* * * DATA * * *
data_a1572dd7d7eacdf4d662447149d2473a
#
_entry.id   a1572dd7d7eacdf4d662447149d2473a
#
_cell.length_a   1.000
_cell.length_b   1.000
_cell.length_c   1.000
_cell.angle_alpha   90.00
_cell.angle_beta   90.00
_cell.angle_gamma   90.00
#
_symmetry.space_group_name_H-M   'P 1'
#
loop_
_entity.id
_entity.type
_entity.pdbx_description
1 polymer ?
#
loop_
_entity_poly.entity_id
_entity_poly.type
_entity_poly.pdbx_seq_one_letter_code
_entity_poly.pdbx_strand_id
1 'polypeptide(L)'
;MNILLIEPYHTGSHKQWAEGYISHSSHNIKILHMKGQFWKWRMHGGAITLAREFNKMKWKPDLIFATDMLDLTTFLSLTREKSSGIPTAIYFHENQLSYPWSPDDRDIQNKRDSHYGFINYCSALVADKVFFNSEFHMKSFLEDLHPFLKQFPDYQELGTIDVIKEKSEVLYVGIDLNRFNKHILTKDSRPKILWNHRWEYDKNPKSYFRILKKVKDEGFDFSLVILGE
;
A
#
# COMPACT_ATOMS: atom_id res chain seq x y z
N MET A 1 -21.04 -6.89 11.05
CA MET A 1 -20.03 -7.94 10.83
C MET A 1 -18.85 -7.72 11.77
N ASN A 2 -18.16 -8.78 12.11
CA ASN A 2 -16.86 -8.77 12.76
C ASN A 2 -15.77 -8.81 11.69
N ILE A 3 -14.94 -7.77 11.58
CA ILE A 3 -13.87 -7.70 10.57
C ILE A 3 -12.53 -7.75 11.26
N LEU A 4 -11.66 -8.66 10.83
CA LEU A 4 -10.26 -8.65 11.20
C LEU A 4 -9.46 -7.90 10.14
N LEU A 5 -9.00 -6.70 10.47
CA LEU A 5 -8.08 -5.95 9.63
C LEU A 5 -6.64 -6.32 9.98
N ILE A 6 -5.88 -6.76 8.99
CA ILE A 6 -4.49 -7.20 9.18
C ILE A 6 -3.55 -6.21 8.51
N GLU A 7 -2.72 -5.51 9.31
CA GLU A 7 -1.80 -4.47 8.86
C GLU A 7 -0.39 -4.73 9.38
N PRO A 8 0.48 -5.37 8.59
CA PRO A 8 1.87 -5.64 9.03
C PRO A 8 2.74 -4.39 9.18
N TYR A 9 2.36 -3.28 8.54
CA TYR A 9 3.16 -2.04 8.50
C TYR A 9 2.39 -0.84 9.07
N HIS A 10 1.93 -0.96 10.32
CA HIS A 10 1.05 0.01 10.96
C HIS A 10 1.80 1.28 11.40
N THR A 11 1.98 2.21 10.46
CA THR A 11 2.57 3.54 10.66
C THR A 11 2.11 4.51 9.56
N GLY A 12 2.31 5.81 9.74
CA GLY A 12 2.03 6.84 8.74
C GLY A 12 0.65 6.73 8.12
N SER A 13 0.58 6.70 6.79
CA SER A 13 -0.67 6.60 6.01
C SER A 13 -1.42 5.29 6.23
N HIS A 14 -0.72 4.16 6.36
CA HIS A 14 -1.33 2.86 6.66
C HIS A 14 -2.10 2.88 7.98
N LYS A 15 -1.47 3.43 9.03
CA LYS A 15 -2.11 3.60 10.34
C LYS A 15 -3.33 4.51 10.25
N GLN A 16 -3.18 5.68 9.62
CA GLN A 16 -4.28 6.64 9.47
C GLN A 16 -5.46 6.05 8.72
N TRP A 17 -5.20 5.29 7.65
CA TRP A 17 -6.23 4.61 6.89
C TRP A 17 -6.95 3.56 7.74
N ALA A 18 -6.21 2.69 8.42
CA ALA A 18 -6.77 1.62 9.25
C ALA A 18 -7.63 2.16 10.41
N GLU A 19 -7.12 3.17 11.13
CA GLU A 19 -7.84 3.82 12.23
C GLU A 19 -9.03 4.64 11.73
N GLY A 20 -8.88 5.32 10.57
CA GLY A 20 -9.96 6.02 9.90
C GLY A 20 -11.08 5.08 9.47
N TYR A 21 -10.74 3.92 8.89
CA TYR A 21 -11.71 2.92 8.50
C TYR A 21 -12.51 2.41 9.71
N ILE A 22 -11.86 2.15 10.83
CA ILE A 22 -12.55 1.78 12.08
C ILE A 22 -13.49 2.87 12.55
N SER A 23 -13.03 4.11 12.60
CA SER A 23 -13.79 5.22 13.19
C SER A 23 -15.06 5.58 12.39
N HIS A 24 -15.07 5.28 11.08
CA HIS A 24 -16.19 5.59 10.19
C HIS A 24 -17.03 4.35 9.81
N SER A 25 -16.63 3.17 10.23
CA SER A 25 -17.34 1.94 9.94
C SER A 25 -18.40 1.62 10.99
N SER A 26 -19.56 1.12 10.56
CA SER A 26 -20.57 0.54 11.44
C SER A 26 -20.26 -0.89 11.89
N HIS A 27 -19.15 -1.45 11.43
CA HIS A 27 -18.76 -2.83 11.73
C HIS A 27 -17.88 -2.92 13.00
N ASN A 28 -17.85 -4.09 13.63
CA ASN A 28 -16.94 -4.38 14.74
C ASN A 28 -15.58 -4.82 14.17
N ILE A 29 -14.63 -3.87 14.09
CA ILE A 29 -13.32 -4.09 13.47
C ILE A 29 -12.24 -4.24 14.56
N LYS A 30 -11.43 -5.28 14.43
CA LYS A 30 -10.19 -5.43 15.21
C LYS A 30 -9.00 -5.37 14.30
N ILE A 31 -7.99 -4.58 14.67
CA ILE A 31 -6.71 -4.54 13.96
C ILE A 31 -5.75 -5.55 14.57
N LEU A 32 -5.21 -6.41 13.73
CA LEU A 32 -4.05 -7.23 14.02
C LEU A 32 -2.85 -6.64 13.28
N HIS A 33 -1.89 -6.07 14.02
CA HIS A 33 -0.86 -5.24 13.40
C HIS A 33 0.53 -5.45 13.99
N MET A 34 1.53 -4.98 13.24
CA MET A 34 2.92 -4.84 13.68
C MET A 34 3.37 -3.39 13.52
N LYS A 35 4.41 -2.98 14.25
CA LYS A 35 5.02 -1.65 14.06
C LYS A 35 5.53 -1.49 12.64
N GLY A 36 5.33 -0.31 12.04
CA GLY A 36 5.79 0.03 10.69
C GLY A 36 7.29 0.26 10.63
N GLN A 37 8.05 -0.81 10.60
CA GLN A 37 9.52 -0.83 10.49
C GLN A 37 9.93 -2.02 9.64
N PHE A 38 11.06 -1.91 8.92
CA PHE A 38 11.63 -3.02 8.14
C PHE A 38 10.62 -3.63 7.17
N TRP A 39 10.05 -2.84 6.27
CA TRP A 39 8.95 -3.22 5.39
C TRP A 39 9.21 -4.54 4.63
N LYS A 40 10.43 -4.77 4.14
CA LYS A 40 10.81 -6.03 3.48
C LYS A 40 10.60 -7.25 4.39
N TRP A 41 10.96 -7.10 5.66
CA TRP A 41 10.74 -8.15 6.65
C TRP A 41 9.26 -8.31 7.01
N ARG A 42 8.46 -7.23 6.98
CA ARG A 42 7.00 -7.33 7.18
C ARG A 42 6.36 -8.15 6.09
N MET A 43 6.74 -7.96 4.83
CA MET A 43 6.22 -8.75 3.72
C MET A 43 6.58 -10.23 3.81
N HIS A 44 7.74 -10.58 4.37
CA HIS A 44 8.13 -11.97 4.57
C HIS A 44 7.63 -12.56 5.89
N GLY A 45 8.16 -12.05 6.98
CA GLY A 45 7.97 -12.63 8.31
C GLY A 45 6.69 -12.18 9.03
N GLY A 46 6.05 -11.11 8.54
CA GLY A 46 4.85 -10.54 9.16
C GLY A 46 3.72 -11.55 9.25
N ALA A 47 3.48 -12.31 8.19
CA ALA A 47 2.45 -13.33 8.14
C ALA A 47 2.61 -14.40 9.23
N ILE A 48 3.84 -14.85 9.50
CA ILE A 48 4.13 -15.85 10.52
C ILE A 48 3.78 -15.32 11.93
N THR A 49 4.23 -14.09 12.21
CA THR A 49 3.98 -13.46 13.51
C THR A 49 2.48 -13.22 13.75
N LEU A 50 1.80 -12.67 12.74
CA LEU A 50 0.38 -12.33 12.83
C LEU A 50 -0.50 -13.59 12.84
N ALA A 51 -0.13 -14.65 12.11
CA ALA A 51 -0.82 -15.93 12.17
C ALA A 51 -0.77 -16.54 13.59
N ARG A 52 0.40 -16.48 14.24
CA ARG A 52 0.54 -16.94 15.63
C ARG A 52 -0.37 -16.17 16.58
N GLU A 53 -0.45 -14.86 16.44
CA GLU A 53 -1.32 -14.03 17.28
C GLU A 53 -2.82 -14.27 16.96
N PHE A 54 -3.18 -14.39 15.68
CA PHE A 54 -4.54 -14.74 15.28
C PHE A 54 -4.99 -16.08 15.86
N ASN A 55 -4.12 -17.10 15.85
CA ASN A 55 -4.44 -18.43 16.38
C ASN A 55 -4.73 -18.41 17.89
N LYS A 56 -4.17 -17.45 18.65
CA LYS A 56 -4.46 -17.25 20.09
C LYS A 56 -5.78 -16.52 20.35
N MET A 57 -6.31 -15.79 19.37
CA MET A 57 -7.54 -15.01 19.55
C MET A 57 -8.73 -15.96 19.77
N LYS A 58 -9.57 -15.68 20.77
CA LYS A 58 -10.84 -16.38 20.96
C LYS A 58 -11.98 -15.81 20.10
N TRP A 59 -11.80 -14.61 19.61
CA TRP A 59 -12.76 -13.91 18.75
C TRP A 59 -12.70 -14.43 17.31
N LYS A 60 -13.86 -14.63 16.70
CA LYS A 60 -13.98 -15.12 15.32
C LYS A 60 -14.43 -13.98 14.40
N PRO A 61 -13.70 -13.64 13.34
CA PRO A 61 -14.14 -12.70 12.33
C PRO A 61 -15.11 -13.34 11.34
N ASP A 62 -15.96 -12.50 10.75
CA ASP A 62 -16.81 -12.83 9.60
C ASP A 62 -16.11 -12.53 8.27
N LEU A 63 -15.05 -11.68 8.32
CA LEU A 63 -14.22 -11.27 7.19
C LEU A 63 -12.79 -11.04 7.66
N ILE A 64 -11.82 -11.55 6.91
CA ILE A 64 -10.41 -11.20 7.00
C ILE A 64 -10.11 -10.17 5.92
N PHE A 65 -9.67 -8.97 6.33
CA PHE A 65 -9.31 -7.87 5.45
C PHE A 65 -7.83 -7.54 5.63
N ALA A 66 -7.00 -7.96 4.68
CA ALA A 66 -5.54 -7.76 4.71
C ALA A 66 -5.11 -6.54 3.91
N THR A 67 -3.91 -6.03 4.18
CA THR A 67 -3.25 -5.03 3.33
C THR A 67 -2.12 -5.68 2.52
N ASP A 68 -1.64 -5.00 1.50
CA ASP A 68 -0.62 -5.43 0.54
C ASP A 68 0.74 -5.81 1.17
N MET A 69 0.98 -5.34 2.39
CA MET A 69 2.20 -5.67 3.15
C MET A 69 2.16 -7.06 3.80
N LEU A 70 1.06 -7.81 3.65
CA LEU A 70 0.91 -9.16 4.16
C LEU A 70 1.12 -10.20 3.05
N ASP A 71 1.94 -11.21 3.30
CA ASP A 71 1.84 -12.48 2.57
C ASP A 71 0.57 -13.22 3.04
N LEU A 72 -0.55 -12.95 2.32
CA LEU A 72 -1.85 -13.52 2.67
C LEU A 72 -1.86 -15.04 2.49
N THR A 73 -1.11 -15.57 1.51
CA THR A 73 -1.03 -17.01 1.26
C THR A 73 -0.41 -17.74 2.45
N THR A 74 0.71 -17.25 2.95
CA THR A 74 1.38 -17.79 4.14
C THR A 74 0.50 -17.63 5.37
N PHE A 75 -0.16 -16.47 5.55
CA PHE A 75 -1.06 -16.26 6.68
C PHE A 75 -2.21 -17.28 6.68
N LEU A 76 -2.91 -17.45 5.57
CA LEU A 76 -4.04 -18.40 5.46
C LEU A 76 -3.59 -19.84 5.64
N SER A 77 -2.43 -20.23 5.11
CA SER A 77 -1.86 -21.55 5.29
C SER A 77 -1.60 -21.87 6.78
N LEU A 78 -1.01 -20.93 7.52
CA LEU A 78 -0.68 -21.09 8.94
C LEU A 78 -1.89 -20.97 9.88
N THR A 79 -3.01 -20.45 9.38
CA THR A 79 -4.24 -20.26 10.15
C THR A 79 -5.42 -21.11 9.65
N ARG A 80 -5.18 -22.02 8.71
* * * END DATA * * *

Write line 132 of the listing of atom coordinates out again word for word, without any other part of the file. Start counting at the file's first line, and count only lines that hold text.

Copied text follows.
C MET A 34 3.37 -3.39 13.52